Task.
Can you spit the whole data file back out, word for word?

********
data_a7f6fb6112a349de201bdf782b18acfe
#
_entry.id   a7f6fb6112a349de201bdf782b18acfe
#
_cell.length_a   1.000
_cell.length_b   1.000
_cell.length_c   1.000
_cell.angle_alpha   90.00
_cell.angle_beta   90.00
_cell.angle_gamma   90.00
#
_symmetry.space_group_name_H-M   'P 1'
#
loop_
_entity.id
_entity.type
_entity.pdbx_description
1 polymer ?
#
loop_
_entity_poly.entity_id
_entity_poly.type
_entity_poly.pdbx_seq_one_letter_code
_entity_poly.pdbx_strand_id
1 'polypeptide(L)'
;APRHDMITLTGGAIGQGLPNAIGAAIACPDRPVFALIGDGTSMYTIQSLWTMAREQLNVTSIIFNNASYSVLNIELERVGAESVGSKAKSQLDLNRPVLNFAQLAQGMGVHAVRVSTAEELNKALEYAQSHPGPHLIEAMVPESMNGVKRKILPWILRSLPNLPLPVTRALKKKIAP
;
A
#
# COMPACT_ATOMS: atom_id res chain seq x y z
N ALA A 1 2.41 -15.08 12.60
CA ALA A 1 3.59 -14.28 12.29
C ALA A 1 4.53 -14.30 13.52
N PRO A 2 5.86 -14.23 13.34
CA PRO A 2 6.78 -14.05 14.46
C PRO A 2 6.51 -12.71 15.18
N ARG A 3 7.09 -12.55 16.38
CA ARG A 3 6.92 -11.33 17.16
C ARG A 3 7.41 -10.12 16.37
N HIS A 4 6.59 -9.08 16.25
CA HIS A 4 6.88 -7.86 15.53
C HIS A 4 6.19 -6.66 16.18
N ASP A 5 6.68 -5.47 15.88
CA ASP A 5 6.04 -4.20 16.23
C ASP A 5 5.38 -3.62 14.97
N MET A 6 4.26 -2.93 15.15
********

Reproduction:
data_a7f6fb6112a349de201bdf782b18acfe
#
_entry.id   a7f6fb6112a349de201bdf782b18acfe
#
_cell.length_a   1.000
_cell.length_b   1.000
_cell.length_c   1.000
_cell.angle_alpha   90.00
_cell.angle_beta   90.00
_cell.angle_gamma   90.00
#
_symmetry.space_group_name_H-M   'P 1'
#
loop_
_entity.id
_entity.type
_entity.pdbx_description
1 polymer ?
#
loop_
_entity_poly.entity_id
_entity_poly.type
_entity_poly.pdbx_seq_one_letter_code
_entity_poly.pdbx_strand_id
1 'polypeptide(L)'
;APRHDMITLTGGAIGQGLPNAIGAAIACPDRPVFALIGDGTSMYTIQSLWTMAREQLNVTSIIFNNASYSVLNIELERVGAESVGSKAKSQLDLNRPVLNFAQLAQGMGVHAVRVSTAEELNKALEYAQSHPGPHLIEAMVPESMNGVKRKILPWILRSLPNLPLPVTRALKKKIAP
;
A
#
# COMPACT_ATOMS: atom_id res chain seq x y z
N ALA A 1 2.41 -15.08 12.60
CA ALA A 1 3.59 -14.28 12.29
C ALA A 1 4.53 -14.30 13.52
N PRO A 2 5.86 -14.23 13.34
CA PRO A 2 6.78 -14.05 14.46
C PRO A 2 6.51 -12.71 15.18
N ARG A 3 7.09 -12.55 16.38
CA ARG A 3 6.92 -11.33 17.16
C ARG A 3 7.41 -10.12 16.37
N HIS A 4 6.59 -9.08 16.25
CA HIS A 4 6.88 -7.86 15.53
C HIS A 4 6.19 -6.66 16.18
N ASP A 5 6.68 -5.47 15.88
CA ASP A 5 6.04 -4.20 16.23
C ASP A 5 5.38 -3.62 14.97
N MET A 6 4.26 -2.93 15.15